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    a choir singing the Christmas Oratorio

    A Prayer for the New Year

    Written in 1734, Bach’s Christmas Oratorio was intended to be performed in six parts, ending with the Feast of Epiphany on January 6.

    By Marianne Wright

    January 6, 2024
    • Sally Gerard

      Marianne, I so enjoy all of your Tweets and insights! Sally Gerard

    The Plough Music Series is a regular selection of music intended to lift the heart to God. It is not a playlist of background music: each installment focuses on a single piece worth pausing to enjoy.

    It seems appropriate to start the year with a selection from the master of sacred music, Johann Sebastian Bach. The Christmas Oratorio (written in 1734) was intended to be performed in six parts on the major feast days of the Christmas season, ending with Part Six on January 6, the Feast of Epiphany, which celebrates God’s son revealed as a human being: the newly born Jesus.

    Part Six begins with a mighty chorus that triumphantly declares dependence on God’s power. This is Bach at his most splendid: trumpets, drums, and a full-throated choir. The words (attributed to Christian Friedrich Henrici) are a fitting prayer for the new year; schnauben in the first line literally means “snort,” suggesting warhorses.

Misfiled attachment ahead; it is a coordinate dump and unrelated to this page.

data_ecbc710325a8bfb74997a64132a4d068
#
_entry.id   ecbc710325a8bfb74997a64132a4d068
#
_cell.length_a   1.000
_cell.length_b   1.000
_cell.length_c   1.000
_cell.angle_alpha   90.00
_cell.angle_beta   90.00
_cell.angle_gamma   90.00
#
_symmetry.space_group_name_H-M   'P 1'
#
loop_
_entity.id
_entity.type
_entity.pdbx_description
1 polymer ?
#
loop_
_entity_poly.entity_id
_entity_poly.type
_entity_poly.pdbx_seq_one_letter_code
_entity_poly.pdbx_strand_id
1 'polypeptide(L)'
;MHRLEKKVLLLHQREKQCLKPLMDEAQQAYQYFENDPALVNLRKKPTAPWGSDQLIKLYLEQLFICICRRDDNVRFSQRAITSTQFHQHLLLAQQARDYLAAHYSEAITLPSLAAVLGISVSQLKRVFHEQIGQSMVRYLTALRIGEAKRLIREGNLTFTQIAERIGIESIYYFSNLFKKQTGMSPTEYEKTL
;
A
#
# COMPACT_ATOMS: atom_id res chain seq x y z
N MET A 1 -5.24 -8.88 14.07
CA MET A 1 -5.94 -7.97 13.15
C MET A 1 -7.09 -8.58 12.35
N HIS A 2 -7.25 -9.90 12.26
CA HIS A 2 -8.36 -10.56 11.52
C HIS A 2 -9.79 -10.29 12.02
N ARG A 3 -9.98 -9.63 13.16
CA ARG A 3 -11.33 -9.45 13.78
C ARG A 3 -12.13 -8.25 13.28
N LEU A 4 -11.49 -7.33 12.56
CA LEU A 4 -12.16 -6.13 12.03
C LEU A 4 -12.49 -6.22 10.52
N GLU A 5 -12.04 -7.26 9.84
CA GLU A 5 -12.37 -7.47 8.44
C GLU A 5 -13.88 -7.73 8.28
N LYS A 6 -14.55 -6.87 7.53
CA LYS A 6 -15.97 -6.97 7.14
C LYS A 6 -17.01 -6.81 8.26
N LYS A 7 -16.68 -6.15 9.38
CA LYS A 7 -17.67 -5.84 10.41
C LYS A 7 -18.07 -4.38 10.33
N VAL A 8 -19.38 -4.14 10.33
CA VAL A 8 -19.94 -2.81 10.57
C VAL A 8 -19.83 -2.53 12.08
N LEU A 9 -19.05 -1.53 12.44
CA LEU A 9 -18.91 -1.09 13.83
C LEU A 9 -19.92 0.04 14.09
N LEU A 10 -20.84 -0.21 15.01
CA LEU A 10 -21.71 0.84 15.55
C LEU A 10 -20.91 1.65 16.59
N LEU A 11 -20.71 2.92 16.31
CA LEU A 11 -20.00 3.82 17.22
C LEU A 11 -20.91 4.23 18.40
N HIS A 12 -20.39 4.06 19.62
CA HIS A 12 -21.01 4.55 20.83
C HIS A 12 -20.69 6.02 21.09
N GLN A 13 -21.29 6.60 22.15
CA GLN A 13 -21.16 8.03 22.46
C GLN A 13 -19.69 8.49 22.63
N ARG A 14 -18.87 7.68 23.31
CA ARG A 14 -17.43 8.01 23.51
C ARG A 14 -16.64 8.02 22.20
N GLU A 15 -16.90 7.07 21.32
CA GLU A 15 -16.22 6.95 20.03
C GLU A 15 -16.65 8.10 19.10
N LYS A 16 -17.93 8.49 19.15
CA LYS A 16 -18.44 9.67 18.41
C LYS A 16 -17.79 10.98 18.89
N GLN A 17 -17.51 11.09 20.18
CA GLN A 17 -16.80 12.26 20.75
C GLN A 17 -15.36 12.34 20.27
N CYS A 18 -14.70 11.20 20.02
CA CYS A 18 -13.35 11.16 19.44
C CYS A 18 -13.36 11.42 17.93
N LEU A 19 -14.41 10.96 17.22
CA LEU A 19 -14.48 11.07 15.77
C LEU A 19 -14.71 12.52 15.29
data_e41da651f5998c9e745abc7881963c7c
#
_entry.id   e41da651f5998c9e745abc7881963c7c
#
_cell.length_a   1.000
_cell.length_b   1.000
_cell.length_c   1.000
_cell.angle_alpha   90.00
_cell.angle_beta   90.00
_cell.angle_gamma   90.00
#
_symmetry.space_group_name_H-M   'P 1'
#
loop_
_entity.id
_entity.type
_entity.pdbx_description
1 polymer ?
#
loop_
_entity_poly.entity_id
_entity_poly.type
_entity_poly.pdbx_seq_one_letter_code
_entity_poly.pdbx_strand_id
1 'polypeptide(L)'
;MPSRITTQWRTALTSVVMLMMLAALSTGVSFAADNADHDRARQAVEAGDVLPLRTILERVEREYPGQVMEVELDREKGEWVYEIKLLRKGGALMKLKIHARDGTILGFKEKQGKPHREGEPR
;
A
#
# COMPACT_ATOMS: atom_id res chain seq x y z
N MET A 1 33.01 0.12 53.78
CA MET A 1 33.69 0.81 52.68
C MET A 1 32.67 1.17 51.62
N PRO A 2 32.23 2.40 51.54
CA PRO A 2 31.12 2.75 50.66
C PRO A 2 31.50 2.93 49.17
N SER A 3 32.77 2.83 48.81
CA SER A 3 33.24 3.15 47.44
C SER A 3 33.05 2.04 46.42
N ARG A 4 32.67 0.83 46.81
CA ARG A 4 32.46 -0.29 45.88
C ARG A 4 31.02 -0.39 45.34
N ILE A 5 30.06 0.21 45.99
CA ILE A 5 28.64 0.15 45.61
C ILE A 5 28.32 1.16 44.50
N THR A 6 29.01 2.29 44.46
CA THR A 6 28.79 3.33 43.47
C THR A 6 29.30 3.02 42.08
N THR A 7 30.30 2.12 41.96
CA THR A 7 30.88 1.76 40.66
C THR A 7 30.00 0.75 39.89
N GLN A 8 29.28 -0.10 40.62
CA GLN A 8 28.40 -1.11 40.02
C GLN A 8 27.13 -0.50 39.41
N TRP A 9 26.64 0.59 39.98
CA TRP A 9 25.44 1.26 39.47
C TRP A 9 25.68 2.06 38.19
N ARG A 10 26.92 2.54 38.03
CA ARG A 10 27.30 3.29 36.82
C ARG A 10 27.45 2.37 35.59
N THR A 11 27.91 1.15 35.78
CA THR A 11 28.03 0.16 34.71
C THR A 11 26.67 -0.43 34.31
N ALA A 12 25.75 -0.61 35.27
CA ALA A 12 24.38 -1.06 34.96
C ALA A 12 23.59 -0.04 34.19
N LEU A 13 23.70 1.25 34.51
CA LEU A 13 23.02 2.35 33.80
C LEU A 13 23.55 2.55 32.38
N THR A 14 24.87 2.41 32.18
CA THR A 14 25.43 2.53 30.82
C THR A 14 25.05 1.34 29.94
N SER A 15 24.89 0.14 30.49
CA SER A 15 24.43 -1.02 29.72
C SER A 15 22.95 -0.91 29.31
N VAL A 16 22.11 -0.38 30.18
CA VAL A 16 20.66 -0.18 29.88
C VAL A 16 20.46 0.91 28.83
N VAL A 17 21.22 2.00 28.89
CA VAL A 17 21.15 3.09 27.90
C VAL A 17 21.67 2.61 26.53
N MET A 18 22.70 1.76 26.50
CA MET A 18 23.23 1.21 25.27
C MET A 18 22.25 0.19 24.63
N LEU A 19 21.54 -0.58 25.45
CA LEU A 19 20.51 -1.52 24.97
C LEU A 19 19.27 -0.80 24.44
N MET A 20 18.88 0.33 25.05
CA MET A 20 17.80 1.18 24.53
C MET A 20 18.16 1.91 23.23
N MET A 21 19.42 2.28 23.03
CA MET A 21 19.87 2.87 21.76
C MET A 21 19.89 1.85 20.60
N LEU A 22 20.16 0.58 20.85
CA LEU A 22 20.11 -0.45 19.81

Lord, when our haughty foes assail us
    O, may it for our peace avail us
    To rest upon thy mighty power.
    Our only trust, do thou defend us
    All needful help and succor send us
    To keep us safe in danger’s hour.

    Herr, wenn die stolzen Feinde schnauben,
    So gib, dass wir im festen Glauben
    Nach deiner Macht und Hülfe sehn!
    Wir wollen dir allein vertrauen,
    So können wir den scharfen Klauen
    Des Feindes unversehrt entgehn.

    Contributed By MarianneWright Marianne Wright

    Marianne Wright, a member of the Bruderhof, lives in southeastern New York with her husband and five children.

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